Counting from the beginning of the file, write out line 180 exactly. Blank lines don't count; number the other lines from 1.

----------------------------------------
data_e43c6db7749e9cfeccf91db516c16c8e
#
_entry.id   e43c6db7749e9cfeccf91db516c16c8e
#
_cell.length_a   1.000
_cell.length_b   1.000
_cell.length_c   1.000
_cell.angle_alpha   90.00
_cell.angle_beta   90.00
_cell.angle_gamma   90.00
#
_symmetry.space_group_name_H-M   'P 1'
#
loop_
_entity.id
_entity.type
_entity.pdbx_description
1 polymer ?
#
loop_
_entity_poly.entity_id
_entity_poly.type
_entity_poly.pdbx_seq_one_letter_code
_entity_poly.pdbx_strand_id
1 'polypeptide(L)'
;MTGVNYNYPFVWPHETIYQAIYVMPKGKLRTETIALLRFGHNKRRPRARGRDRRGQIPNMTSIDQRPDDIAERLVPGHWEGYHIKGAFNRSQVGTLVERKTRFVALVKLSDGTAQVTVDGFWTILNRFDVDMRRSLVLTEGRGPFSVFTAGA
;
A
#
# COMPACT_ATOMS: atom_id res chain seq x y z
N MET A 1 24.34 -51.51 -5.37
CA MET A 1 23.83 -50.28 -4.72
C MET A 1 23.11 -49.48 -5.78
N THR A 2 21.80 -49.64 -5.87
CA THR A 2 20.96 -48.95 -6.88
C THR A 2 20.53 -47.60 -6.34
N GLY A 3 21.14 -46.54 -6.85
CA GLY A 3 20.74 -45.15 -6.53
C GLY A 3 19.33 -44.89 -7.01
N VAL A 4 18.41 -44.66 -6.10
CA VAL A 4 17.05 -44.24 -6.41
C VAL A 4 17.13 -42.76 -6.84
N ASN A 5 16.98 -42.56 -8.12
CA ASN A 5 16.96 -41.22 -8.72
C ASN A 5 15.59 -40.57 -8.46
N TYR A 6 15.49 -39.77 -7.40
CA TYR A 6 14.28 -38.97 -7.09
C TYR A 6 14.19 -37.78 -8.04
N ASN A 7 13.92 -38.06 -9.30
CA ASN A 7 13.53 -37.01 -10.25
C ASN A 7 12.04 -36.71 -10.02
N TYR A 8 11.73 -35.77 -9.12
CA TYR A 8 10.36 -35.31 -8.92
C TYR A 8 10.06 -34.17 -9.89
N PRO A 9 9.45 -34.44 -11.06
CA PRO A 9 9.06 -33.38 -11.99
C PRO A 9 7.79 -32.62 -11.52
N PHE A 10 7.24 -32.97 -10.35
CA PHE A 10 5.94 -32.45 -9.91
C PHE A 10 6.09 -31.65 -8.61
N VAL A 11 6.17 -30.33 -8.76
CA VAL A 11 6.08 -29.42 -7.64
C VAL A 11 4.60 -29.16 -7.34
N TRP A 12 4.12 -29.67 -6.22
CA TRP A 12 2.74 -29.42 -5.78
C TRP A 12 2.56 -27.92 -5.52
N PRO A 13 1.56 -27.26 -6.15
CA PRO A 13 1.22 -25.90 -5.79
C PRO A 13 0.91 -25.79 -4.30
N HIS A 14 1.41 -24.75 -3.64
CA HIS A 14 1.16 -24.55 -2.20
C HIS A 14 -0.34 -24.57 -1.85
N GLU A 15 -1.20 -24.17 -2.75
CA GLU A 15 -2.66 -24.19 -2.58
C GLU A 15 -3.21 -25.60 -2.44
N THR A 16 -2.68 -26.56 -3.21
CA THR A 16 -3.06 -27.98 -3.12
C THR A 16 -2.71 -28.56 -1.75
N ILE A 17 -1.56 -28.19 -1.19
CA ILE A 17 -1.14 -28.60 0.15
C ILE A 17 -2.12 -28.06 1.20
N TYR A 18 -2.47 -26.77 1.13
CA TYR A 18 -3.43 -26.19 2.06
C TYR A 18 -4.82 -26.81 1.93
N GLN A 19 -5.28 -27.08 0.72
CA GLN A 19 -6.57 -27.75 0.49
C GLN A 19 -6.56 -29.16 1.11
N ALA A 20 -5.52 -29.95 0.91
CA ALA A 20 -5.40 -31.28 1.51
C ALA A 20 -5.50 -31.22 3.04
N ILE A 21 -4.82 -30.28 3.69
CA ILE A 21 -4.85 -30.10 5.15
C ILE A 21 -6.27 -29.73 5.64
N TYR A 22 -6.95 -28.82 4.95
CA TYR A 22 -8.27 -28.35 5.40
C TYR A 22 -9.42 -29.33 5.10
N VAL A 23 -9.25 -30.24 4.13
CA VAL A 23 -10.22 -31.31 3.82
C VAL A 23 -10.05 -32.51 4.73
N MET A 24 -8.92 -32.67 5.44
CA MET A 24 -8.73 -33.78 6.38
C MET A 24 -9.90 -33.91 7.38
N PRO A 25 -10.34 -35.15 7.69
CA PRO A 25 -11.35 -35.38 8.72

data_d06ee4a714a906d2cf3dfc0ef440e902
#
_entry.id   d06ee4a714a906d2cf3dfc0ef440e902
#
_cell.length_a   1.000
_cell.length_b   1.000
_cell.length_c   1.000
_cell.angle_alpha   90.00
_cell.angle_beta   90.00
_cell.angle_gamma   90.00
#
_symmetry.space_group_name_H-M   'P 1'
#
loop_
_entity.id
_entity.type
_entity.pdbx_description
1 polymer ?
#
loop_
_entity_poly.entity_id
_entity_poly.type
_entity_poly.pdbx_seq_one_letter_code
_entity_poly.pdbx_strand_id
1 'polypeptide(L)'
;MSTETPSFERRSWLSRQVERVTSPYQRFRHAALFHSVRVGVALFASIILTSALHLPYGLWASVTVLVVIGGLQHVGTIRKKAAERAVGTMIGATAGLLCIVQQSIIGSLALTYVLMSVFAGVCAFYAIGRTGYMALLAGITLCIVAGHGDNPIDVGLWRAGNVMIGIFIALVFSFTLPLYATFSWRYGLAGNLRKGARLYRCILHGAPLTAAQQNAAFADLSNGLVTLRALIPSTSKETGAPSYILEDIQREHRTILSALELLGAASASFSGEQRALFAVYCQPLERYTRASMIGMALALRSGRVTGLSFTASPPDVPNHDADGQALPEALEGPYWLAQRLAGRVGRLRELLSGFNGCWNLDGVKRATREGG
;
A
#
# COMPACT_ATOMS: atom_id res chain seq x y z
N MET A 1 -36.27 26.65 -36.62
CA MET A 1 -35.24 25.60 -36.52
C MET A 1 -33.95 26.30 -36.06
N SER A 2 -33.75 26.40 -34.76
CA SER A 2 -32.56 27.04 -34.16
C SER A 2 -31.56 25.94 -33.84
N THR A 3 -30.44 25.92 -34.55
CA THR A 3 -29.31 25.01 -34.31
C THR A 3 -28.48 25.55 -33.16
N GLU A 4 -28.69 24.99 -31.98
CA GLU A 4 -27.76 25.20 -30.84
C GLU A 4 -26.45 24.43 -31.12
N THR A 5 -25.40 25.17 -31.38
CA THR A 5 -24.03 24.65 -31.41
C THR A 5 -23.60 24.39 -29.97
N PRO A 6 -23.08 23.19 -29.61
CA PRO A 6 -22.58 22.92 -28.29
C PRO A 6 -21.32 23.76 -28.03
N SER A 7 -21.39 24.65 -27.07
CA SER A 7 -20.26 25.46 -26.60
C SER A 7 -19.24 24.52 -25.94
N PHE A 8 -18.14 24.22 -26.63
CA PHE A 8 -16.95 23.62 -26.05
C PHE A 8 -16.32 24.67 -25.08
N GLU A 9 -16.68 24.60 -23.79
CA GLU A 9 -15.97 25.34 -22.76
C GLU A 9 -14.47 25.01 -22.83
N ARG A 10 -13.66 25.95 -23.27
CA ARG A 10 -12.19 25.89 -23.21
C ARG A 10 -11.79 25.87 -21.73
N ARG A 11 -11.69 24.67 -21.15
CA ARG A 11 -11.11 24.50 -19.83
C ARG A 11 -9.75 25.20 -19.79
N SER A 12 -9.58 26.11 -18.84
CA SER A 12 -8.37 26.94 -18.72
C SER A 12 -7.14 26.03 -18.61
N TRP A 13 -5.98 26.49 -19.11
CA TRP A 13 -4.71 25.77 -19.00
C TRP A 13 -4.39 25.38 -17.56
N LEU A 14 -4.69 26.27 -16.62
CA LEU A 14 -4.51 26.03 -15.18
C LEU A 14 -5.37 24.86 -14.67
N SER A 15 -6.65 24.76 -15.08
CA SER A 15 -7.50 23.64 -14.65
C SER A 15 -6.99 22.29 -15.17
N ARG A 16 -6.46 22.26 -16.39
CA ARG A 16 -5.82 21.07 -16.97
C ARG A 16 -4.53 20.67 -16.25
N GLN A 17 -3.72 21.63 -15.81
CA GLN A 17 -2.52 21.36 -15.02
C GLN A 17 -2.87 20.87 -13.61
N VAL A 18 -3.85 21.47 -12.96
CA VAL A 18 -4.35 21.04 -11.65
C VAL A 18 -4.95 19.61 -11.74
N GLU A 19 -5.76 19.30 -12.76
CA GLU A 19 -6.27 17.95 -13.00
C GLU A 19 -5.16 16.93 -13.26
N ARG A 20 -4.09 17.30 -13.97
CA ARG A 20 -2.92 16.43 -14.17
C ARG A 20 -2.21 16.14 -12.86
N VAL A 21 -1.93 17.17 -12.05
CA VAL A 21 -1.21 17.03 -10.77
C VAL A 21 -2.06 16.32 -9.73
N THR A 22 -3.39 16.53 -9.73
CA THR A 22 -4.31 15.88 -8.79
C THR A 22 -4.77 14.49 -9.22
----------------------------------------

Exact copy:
N ARG A 16 -6.46 22.26 -16.39